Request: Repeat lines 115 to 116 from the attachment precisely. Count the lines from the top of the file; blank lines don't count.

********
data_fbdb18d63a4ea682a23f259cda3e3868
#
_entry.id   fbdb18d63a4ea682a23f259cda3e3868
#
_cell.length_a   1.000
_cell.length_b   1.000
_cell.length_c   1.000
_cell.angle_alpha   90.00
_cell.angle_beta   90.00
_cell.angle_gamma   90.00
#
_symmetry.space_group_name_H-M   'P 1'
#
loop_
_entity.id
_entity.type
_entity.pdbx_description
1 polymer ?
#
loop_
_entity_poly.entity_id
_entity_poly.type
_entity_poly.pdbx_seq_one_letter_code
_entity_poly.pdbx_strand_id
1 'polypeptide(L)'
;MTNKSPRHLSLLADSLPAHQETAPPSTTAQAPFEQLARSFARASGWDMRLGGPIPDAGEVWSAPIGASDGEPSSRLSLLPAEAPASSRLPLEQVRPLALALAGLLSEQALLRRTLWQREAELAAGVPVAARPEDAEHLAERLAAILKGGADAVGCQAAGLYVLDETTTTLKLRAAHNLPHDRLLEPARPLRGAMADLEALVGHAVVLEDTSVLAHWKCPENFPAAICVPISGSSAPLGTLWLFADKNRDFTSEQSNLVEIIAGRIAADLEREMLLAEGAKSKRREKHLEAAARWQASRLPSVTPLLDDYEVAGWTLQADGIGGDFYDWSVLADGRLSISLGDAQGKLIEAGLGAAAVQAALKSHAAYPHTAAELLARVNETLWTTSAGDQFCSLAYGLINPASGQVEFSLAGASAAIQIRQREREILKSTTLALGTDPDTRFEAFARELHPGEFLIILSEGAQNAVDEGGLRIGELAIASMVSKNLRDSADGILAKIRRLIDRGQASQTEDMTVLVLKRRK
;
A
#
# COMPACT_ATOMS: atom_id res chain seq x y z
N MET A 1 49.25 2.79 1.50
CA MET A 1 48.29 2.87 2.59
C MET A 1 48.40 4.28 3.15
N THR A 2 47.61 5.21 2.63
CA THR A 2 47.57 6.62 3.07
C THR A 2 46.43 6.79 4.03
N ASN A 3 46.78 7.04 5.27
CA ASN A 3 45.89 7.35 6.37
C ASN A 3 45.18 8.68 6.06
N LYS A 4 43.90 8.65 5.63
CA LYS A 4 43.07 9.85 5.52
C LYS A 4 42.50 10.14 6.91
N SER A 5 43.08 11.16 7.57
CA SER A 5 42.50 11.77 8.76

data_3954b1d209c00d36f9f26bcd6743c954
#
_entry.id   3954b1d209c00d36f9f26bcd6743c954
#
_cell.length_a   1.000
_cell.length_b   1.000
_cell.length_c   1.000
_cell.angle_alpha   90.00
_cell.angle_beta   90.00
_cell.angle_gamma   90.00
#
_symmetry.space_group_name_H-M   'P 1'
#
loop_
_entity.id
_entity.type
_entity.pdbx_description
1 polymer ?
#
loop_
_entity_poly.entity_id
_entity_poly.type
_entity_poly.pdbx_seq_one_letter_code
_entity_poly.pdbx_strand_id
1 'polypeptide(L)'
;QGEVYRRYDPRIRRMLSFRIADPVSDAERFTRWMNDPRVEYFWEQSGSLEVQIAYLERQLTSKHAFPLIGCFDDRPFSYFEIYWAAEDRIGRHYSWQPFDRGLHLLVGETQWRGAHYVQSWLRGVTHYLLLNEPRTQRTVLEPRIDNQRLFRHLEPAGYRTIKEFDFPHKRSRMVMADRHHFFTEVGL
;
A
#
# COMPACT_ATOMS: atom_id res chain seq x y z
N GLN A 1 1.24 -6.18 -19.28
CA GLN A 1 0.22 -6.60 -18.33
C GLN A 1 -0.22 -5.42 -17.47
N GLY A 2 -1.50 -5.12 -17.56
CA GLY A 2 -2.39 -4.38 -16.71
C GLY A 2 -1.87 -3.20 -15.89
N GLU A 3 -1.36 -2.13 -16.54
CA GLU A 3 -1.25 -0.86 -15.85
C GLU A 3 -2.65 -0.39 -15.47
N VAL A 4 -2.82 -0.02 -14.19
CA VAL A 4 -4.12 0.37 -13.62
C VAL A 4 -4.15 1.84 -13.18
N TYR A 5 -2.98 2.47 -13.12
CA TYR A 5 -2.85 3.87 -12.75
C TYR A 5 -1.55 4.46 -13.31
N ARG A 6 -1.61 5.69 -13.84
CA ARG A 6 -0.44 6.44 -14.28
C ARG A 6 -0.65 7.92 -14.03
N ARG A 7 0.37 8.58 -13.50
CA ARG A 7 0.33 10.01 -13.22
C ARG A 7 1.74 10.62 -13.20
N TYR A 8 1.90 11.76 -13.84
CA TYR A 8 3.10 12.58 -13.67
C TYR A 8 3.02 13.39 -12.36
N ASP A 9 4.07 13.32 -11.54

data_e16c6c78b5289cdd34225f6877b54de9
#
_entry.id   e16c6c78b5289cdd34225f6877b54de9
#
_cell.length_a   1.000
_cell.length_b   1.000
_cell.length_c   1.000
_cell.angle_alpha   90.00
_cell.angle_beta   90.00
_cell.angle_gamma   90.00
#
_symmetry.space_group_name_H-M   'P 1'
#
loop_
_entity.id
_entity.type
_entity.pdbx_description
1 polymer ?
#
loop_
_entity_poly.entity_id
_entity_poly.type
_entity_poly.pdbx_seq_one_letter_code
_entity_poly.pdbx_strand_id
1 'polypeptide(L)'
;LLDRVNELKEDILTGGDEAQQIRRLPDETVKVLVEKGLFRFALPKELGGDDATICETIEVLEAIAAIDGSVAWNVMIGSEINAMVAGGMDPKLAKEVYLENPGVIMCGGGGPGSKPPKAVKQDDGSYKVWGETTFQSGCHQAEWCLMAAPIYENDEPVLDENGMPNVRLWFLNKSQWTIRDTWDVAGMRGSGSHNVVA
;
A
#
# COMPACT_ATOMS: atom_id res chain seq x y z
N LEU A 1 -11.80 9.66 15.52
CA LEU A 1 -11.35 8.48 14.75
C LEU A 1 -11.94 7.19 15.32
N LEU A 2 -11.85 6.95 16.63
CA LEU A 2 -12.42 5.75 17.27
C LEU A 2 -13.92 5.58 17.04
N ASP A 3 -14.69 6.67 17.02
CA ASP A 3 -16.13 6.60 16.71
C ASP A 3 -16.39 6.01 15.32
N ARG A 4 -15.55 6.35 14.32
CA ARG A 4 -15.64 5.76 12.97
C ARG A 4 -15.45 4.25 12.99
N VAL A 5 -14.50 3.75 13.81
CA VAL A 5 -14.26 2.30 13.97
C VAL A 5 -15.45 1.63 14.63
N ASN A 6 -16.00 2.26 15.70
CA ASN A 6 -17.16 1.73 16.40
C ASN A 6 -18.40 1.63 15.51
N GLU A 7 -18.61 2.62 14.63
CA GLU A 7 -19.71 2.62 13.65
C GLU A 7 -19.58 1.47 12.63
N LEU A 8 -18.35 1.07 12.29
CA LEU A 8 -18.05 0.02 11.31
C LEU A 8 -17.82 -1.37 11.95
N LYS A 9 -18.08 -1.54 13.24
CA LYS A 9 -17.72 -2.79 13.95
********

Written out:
_entity.type
_entity.pdbx_description